Nutrient regulation of insulin secretion and action
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Pancreatic ß-cell function is of critical importance in the regulation of fuel homoeostasis, and metabolic dysregulation is a hallmark of diabetes mellitus (DM). The ß-cell is an intricately designed cell type that couples metabolism of dietary sources of carbohydrates, amino acids and lipids to insulin secretory mechanisms, such that insulin release occurs at appropriate times to ensure efficient nutrient uptake and storage by target tissues. However, chronic exposure to high nutrient concentrations results in altered metabolism that impacts negatively on insulin exocytosis, insulin action and may ultimately lead to development of DM. Reduced action of insulin in target tissues is associated with impairment of insulin signalling and contributes to insulin resistance (IR), a condition often associated with obesity and a major risk factor for DM. The altered metabolism of nutrients by insulin-sensitive target tissues (muscle, adipose tissue and liver) can result in high circulating levels of glucose and various lipids, which further impact on pancreatic ß-cell function, IR and progression of the metabolic syndrome. Here, we have considered the role played by the major nutrient groups, carbohydrates, amino acids and lipids, in mediating ß-cell insulin secretion, while also exploring the interplay between amino acids and insulin action in muscle. We also focus on the effects of altered lipid metabolism in adipose tissue and liver resulting from activation of inflammatory processes commonly observed in DM pathophysiology. The aim of this review is to describe commonalities and differences in metabolism related to insulin secretion and action, pertinent to the development of DM.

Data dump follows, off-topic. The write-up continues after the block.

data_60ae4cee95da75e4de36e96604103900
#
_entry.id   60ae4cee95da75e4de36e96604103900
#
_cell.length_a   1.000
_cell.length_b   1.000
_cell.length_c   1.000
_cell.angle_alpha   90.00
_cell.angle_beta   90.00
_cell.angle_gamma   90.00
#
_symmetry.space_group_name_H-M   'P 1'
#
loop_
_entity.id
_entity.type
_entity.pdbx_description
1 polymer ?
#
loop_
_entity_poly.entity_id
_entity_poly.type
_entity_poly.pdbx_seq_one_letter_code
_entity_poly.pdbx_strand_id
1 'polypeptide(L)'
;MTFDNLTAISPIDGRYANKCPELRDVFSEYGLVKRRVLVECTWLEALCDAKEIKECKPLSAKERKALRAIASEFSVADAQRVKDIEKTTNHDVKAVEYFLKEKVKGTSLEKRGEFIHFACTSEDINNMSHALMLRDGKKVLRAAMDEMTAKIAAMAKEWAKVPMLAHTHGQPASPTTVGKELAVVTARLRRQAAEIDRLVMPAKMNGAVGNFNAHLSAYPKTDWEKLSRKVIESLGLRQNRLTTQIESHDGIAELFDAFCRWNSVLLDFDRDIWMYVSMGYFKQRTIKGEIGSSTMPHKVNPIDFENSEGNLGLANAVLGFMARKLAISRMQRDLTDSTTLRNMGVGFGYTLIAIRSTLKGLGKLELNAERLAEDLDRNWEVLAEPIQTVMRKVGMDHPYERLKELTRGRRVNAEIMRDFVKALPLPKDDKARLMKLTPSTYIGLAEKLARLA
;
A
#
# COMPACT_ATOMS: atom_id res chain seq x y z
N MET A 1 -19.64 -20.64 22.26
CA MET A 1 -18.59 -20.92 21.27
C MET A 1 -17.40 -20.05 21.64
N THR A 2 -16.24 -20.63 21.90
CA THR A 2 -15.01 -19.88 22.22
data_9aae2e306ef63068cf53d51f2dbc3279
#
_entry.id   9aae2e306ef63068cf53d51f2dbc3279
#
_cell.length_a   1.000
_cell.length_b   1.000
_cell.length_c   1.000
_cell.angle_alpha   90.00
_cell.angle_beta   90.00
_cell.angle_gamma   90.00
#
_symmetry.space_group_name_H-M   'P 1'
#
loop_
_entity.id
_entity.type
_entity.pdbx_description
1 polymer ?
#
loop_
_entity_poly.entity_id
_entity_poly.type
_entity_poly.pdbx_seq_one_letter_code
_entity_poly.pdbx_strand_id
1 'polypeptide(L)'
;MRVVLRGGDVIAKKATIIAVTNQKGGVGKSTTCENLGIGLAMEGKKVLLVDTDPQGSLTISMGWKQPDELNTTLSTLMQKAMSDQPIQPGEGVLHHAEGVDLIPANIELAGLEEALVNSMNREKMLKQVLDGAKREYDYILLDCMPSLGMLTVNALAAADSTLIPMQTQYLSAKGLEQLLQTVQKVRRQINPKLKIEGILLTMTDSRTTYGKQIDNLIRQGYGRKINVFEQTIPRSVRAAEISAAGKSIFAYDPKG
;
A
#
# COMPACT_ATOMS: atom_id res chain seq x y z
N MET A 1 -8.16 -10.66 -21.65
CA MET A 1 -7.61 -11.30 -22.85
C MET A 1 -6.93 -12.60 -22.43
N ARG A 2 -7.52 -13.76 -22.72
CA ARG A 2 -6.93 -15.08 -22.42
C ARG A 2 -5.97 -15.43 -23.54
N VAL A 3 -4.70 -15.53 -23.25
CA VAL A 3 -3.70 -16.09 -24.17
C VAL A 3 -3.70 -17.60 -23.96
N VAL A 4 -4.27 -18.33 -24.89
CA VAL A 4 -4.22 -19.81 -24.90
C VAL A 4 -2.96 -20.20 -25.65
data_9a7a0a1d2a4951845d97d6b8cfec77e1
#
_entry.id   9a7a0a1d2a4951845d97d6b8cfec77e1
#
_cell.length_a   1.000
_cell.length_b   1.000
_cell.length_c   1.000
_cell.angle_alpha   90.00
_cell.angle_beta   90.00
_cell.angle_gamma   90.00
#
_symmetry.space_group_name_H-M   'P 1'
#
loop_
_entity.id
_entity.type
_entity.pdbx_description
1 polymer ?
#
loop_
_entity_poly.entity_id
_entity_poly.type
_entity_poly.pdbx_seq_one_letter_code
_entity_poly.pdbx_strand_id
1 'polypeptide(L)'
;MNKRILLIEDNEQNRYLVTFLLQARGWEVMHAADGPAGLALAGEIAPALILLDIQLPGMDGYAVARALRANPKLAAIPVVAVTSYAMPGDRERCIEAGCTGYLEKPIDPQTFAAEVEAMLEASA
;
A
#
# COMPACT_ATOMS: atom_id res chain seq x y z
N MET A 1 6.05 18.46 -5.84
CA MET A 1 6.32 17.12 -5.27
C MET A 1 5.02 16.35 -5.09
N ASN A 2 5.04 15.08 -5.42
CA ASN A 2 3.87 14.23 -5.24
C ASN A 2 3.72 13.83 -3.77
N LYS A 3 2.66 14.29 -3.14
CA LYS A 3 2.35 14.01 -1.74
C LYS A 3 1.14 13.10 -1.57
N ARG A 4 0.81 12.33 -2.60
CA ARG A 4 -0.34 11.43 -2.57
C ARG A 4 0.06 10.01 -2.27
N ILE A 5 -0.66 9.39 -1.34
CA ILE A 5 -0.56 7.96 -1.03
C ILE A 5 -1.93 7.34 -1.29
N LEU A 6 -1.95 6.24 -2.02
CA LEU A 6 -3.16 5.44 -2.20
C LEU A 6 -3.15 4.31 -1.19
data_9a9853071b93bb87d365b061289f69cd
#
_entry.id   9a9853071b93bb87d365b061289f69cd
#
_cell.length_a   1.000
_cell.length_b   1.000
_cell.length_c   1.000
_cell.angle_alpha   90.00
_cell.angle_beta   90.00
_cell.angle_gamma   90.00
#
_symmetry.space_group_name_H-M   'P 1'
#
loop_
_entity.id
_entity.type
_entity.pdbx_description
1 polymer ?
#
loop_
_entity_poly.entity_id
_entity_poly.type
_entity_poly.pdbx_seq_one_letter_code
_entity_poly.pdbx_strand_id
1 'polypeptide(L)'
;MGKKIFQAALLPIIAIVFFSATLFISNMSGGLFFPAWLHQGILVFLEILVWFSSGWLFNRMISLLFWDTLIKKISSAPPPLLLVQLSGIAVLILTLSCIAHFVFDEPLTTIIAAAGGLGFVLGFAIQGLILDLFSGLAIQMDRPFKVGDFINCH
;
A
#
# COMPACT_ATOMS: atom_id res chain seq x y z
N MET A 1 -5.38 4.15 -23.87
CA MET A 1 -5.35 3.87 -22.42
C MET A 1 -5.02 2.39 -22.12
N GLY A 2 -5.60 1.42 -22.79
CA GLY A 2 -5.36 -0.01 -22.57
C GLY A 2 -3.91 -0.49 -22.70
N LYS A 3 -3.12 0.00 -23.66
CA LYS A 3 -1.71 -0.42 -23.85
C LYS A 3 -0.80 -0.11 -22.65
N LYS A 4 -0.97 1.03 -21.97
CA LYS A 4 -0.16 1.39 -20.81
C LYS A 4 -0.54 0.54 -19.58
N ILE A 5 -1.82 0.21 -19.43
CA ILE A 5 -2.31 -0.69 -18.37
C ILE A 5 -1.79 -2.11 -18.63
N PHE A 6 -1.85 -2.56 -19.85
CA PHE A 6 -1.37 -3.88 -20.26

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Elevated levels of branched-chain amino acids have little effect on pancreatic islet cells, but L-arginine impairs function through activation of the endoplasmic reticulum stress responseMullooly, N.; Vernon, W.; Smith, D.; Newsholme, Philip (2014)New Findings - What is the central question of this study?: Recent studies have demonstrated strong correlations between circulating branched-chain amino acid (AA) levels and insulin resistance, a predictor of susceptibility ...
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